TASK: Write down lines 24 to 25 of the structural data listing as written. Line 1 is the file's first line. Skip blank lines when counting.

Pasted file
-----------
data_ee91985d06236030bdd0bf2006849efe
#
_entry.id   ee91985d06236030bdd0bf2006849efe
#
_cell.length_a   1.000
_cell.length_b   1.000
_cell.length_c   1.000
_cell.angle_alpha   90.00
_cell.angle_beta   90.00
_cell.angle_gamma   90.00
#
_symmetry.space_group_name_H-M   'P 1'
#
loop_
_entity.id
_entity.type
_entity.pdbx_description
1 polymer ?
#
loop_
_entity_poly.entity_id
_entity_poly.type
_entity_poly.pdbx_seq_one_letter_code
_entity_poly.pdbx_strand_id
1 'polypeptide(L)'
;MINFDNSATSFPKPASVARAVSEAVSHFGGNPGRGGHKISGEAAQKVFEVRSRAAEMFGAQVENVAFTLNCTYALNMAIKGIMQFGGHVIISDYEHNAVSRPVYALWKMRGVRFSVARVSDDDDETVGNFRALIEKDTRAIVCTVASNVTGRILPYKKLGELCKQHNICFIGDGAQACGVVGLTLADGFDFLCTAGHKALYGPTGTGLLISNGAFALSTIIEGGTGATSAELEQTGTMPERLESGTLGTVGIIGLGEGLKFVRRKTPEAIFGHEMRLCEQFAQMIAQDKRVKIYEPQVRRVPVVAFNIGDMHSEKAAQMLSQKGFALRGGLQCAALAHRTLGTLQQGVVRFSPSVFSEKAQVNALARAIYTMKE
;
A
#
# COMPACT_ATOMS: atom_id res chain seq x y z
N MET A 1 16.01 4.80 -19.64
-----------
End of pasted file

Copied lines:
_entity_poly.pdbx_strand_id
1 'polypeptide(L)'